Could a review of modern working practices be the end for zero-hour contracts?

Written by Jennifer Ormond
27 September, 2023

The so-called ‘gig economy’ could be up for a big change if a new bill comes into place, following initial approval by the government.

In 2017 the Taylor review recommended a review of modern working practices and many of the recommendations were intended to support employees or workers.

The recent ban on exclusivity clauses and second jobs came from the Taylor review, as well as other proposals to increase and improve parental leave, rights for pregnant women and flexible working.

The Worker (Predictable Terms and Conditions) Bill was recommended by Blackpool South MP Scott Benton and approved by the government for debate by Parliament.  The Bill has now been passed by Parliament and has received Royal Assent (the King’s signature) although we do not yet have an implementation date it is likely that the law will come into effect from September 2024.

The law aims to provide more certainty to agency, zero-hours or flexible workers and fixed-term employees by providing more secure contracts and minimum-hour guarantees.  This is likely to have an impact on businesses in terms of implementing changes, updating contracts and ensuring that lay-off or short-time working clauses are present and reliable to enable a degree of flexibility where possible.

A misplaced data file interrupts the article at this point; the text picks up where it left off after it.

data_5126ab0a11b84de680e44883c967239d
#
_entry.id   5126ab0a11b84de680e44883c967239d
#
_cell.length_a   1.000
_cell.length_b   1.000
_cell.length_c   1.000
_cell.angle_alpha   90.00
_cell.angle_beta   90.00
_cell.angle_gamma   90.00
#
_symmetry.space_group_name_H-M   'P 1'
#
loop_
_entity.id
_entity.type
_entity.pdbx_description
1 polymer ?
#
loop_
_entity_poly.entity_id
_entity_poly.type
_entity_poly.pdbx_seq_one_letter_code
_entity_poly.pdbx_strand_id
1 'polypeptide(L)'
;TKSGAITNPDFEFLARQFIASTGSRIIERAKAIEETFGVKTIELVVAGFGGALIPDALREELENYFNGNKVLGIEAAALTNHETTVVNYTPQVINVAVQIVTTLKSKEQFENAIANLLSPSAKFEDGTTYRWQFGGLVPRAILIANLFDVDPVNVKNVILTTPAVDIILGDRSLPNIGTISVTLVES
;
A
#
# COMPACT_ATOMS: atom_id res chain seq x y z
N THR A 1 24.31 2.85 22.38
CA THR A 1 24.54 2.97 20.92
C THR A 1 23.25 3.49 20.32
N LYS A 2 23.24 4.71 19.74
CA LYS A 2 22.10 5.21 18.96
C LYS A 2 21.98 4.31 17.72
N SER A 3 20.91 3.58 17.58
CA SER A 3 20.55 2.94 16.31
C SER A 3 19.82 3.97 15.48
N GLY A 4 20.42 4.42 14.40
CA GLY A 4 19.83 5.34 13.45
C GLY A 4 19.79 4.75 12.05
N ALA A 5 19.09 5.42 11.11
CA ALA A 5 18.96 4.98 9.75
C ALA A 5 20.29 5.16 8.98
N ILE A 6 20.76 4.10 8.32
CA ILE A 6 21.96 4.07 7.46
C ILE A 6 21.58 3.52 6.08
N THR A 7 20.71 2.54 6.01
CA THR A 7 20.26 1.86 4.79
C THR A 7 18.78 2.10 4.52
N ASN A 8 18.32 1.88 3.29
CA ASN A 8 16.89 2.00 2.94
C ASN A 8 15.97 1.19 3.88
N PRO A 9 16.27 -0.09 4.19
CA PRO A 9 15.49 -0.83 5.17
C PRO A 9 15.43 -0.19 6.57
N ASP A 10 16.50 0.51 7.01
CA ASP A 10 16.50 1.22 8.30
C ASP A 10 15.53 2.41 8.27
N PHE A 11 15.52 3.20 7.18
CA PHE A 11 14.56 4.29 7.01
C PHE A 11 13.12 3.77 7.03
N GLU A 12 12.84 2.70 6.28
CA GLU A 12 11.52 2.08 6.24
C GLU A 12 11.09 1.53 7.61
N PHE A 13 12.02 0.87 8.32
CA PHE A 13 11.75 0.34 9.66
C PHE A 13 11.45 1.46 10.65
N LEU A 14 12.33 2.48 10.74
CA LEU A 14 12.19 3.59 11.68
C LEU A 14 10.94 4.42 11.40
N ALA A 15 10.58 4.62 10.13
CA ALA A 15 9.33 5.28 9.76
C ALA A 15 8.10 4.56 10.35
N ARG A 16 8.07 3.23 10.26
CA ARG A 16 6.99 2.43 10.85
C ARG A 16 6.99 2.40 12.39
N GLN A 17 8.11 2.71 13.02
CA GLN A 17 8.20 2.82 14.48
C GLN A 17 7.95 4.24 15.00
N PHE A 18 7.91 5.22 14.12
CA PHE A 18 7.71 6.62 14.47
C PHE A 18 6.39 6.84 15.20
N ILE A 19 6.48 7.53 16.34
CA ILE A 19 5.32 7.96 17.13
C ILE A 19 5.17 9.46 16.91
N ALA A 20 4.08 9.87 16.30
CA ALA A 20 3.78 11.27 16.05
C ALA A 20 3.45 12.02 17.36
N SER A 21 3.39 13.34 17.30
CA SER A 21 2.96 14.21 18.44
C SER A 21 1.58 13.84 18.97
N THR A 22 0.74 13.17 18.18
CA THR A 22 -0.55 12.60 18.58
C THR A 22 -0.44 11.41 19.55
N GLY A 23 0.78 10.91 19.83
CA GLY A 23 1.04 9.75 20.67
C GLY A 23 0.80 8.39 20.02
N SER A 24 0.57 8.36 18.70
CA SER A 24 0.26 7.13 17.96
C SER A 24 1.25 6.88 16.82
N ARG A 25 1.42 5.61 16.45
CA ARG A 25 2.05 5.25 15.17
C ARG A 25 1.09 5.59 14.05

What are the changes?

The law will allow:

  • A worker whose existing hours lack certainty in terms of the hours or time they work has the ‘right to request’ a fixed hours contract, with limited grounds for refusal;
  • Workers on fixed-term contracts of 12 months or less to request either a longer-term contract or the removal of clauses relating to the fixed-term nature of the agreement;
  • Agency workers can request either their agency or the end used for certainty over hours and times of work if they meet certain qualifying condition

The right to request is extended to a request for :

  • A minimum number of guaranteed hours per week;
  • Statutory paid holiday entitlements;
  • To implement a minimum advance notice period for scheduling

Is there a qualifying period?

The right to request is restricted to those with appropriate qualifying service, we are waiting for clarification on this but it is likely  to be 26 weeks continuous service

How will this affect businesses?

  • Contract reviews (loss of management time)
  • Scheduling
  • Possible over-staffing
  • Increased wages
  • Lack of flexibility

We believe that it is most likely to affect businesses in the gig economy most, or retail and hospitality.

There are however, some benefits to businesses who embrace these changes.  We have experienced a distinct shift in recruitment in businesses that have welcomed the employee-friendly changes suggested in the Taylor Review.  Businesses who seek to guarantee hours now, before they are legally required to do so, are likely to find that they attract better talent and retain them in employment for longer.  This saved money and time for businesses.  Retaining talent is much more cost-efficient than recruitment.

Any business that wants to review their working practices or make changes now (it pays to be ahead of the curve) should contact us to discuss their requirements in more detail.

Employment Law Solutions can help you to ensure that your business is prepared for the Worker’s Bill and make steady progress now.  Call 01270 781006 to talk to Luke and our team of lawyers for a no-obligation, free chat.

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